studying the documents about Spain, most analysts were unprepared to dismiss Al Qaeda’s intellectual
capabilities. It was assumed—with good reason, considering the sources in the United States—that Al Qaeda
had a sophisticated understanding of American political culture. This meant, in practical terms, that Al Qaeda
would attack—if it could—by August 31, in order to allow enough time for Bush’s support to bleed off. In
fact, the assumption was that the ideal time was in early August, simply from the standpoint of political

Worst-Case Scenarios

It came down to this. It had to be assumed that there was a direct threat to the United States. You had to go with the worst-case scenario. You didn’t know for sure who was a threat and who wasn’t. In the best of all worlds, you would wait until you got clarity. But in the summer of 2004, waiting had become an unaffordable luxury. Moving against known networks, regardless of how uncertain the knowledge, might disrupt an attack. Waiting and watching might improve knowledge in the long run, but the long run was a long way off. Therefore the argument was decided in favor of the security people. The United States was going to try to disrupt al Qaeda’s network using imperfect knowledge and imprecise tools.

U.S. intelligence had a blurry vision of Al Qaeda, but it wasn’t completely blind. On the other hand, al Qaeda could not be certain exactly how much the United States knew. Since it was risk-averse, it also drew worst-case conclusions. An interesting statistical game began. In July, the United States, working with regional intelligence and security services, began arresting suspected Al Qaeda members. From Pakistan to Virginia, people who had been on watch lists were being interrogated, arrested, deported to other countries and generally rousted about.

The United States knew that many of them had little or no connection to Al Qaeda. On the other hand, it
had enough intelligence to know that statistically, some of them had to be deeply involved. Precisely who was
involved was unclear, but the odds were that some of those being interrogated or arrested were involved.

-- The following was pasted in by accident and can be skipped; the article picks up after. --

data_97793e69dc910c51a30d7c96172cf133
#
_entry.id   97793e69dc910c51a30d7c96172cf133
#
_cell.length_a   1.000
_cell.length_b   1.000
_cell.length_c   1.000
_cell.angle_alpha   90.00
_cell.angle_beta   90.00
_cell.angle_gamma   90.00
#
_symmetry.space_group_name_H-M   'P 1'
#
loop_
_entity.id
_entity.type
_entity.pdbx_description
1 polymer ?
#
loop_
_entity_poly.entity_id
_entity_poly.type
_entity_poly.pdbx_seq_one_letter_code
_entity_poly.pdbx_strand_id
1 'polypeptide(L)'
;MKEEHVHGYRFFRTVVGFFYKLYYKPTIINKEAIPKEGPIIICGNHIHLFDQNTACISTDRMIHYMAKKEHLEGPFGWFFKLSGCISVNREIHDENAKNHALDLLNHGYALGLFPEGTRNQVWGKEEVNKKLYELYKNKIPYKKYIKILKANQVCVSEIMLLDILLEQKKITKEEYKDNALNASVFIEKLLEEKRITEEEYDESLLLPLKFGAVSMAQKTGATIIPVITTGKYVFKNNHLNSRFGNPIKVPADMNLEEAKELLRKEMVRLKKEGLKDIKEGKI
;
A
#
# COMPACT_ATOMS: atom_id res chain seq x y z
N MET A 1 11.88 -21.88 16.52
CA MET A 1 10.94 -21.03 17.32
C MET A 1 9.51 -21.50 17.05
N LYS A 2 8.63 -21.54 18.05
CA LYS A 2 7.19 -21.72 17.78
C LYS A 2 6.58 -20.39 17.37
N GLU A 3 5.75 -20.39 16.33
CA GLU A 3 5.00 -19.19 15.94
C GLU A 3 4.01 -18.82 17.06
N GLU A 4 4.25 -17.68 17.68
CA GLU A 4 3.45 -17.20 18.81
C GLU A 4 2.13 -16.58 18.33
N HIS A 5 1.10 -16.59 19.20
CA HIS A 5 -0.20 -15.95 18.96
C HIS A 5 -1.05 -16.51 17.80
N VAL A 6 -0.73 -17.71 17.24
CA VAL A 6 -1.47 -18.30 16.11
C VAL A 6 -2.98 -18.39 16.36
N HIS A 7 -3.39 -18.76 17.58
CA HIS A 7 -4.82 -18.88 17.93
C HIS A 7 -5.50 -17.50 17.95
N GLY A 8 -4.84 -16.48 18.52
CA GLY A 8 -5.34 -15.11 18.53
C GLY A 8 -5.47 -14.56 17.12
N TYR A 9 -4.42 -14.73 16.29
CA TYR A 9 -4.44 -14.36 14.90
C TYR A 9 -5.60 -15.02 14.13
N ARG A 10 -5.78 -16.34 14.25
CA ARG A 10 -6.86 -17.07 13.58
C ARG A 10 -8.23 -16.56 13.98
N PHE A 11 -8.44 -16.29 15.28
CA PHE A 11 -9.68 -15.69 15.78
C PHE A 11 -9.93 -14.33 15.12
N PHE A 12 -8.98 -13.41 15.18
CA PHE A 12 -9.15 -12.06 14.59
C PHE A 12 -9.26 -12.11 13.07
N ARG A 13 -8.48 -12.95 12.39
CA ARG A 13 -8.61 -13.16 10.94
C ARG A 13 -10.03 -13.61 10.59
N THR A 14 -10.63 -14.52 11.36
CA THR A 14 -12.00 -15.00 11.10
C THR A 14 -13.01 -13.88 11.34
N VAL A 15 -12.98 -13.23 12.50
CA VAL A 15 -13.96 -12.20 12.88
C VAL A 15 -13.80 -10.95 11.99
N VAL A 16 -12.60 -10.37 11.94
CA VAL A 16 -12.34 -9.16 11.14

The United States knew that Al Qaeda was watching the global operation—and that while the United States might be unclear on who was who, Al Qaeda was not unclear. They knew if the United States had captured someone significant. What they did not know is if the United States knew who they had. Neither did they know if the person might have talked. However, working from worst-case, they had to assume both, and therefore any operation that these people might be involved in or have knowledge of had to be aborted.

That was the U.S. goal. They did not expect to destroy Al Qaeda. They did expect to disrupt its security system sufficiently to abort operations that were planned prior to the election. Starting in July and peaking in early August, the United States and its allies rolled up network after network—with the networks being generously defined. Some intelligence was gained, but the hope was—and this was reasonable—that Al Qaeda’s knowledge of its own network would cause it to shut down operations.

Our real Iraq goals, Iran's real Iraq goals, Sistani's real Iraq goals?

As we have discussed, the primary point of the war was not to stabilize Iraq, and certainly not to democratize it. The primary goal was to create a base of operations that would bring overwhelming pressure to bear on Saudi Arabia, as well as on Syria and Iran. The administration’s surprise over guerrilla war in Iraq caused it to lose its balance and allow mission creep—from strategic bases to democracy. But beneath the perception, the reality of Iraq, while not pleasant, was not as bad as it appeared.